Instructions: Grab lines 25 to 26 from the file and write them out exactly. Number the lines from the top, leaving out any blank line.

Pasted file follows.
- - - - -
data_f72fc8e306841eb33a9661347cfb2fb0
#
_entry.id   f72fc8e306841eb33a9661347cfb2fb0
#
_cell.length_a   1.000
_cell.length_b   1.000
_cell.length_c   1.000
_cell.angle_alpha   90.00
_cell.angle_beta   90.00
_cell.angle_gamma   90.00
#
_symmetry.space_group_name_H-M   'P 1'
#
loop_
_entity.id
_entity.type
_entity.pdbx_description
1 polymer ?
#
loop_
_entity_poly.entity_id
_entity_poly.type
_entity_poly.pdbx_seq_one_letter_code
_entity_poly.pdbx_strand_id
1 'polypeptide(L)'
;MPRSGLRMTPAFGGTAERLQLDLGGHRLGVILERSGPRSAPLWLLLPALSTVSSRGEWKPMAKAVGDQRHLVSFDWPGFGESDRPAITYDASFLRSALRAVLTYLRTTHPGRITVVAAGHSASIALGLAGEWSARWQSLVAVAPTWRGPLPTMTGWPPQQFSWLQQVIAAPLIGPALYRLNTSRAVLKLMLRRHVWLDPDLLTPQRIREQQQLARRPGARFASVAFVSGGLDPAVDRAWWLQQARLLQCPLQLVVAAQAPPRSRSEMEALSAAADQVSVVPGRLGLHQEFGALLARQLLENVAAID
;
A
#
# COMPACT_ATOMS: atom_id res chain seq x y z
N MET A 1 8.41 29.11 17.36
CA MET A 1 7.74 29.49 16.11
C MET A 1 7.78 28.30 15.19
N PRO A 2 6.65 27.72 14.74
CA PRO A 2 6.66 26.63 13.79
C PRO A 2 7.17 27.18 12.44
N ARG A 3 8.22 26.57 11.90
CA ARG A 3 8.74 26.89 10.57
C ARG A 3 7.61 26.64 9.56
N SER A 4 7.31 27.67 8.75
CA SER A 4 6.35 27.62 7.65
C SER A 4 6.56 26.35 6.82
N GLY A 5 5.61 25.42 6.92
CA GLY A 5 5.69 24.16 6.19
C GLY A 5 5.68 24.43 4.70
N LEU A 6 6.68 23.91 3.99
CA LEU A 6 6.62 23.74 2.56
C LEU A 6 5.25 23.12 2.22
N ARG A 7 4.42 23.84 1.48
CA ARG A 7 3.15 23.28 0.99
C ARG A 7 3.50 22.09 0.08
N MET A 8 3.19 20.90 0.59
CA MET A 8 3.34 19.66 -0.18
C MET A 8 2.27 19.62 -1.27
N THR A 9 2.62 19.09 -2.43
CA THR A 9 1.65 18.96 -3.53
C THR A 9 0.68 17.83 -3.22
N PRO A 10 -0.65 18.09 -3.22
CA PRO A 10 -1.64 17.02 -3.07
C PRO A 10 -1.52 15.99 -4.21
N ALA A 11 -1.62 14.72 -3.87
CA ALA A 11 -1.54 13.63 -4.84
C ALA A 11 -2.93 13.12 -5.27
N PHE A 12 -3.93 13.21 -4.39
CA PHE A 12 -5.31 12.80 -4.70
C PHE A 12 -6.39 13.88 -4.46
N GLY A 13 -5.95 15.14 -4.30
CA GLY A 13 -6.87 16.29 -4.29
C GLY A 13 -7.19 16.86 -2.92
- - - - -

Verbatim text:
1 'polypeptide(L)'
;MPRSGLRMTPAFGGTAERLQLDLGGHRLGVILERSGPRSAPLWLLLPALSTVSSRGEWKPMAKAVGDQRHLVSFDWPGFGESDRPAITYDASFLRSALRAVLTYLRTTHPGRITVVAAGHSASIALGLAGEWSARWQSLVAVAPTWRGPLPTMTGWPPQQFSWLQQVIAAPLIGPALYRLNTSRAVLKLMLRRHVWLDPDLLTPQRIREQQQLARRPGARFASVAFVSGGLDPAVDRAWWLQQARLLQCPLQLVVAAQAPPRSRSEMEALSAAADQVSVVPGRLGLHQEFGALLARQLLENVAAID